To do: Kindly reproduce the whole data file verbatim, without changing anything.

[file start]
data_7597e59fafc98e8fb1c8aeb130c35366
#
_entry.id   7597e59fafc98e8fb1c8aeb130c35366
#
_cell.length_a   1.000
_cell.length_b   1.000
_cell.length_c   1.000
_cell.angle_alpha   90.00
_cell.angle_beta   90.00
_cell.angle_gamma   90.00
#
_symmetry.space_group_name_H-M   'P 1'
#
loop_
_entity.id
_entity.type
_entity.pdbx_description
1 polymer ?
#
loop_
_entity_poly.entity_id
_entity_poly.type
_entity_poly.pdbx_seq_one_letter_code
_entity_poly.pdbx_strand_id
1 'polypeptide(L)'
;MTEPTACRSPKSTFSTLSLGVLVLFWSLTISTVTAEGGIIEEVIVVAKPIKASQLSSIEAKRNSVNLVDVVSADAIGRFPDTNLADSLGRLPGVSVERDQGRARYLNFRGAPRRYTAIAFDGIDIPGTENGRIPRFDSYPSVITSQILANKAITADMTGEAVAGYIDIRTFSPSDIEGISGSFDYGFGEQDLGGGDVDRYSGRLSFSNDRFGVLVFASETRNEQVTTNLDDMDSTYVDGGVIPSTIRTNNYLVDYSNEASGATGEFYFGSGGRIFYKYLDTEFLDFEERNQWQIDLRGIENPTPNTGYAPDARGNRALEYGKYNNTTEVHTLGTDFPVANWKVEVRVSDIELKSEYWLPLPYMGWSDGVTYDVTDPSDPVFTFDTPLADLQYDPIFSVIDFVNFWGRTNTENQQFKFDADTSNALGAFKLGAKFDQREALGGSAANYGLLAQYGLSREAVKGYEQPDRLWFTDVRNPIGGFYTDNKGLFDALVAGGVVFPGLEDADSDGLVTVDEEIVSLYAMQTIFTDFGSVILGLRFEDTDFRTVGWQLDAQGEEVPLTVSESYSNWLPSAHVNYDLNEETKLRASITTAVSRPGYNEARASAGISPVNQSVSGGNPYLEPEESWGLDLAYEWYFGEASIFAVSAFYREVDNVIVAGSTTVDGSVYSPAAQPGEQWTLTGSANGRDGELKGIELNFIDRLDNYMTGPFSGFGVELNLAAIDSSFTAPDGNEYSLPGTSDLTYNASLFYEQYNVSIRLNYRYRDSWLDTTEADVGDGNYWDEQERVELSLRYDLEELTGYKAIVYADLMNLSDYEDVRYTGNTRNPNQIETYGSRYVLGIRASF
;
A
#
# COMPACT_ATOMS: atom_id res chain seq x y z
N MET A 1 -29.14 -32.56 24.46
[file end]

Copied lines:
data_7597e59fafc98e8fb1c8aeb130c35366
#
_entry.id   7597e59fafc98e8fb1c8aeb130c35366
#
_cell.length_a   1.000
_cell.length_b   1.000
_cell.length_c   1.000
_cell.angle_alpha   90.00
_cell.angle_beta   90.00
_cell.angle_gamma   90.00
#
_symmetry.space_group_name_H-M   'P 1'
#
loop_
_entity.id
_entity.type
_entity.pdbx_description
1 polymer ?
#
loop_
_entity_poly.entity_id
_entity_poly.type
_entity_poly.pdbx_seq_one_letter_code
_entity_poly.pdbx_strand_id
1 'polypeptide(L)'
;MTEPTACRSPKSTFSTLSLGVLVLFWSLTISTVTAEGGIIEEVIVVAKPIKASQLSSIEAKRNSVNLVDVVSADAIGRFPDTNLADSLGRLPGVSVERDQGRARYLNFRGAPRRYTAIAFDGIDIPGTENGRIPRFDSYPSVITSQILANKAITADMTGEAVAGYIDIRTFSPSDIEGISGSFDYGFGEQDLGGGDVDRYSGRLSFSNDRFGVLVFASETRNEQVTTNLDDMDSTYVDGGVIPSTIRTNNYLVDYSNEASGATGEFYFGSGGRIFYKYLDTEFLDFEERNQWQIDLRGIENPTPNTGYAPDARGNRALEYGKYNNTTEVHTLGTDFPVANWKVEVRVSDIELKSEYWLPLPYMGWSDGVTYDVTDPSDPVFTFDTPLADLQYDPIFSVIDFVNFWGRTNTENQQFKFDADTSNALGAFKLGAKFDQREALGGSAANYGLLAQYGLSREAVKGYEQPDRLWFTDVRNPIGGFYTDNKGLFDALVAGGVVFPGLEDADSDGLVTVDEEIVSLYAMQTIFTDFGSVILGLRFEDTDFRTVGWQLDAQGEEVPLTVSESYSNWLPSAHVNYDLNEETKLRASITTAVSRPGYNEARASAGISPVNQSVSGGNPYLEPEESWGLDLAYEWYFGEASIFAVSAFYREVDNVIVAGSTTVDGSVYSPAAQPGEQWTLTGSANGRDGELKGIELNFIDRLDNYMTGPFSGFGVELNLAAIDSSFTAPDGNEYSLPGTSDLTYNASLFYEQYNVSIRLNYRYRDSWLDTTEADVGDGNYWDEQERVELSLRYDLEELTGYKAIVYADLMNLSDYEDVRYTGNTRNPNQIETYGSRYVLGIRASF
;
A
#
# COMPACT_ATOMS: atom_id res chain seq x y z
N MET A 1 -29.14 -32.56 24.46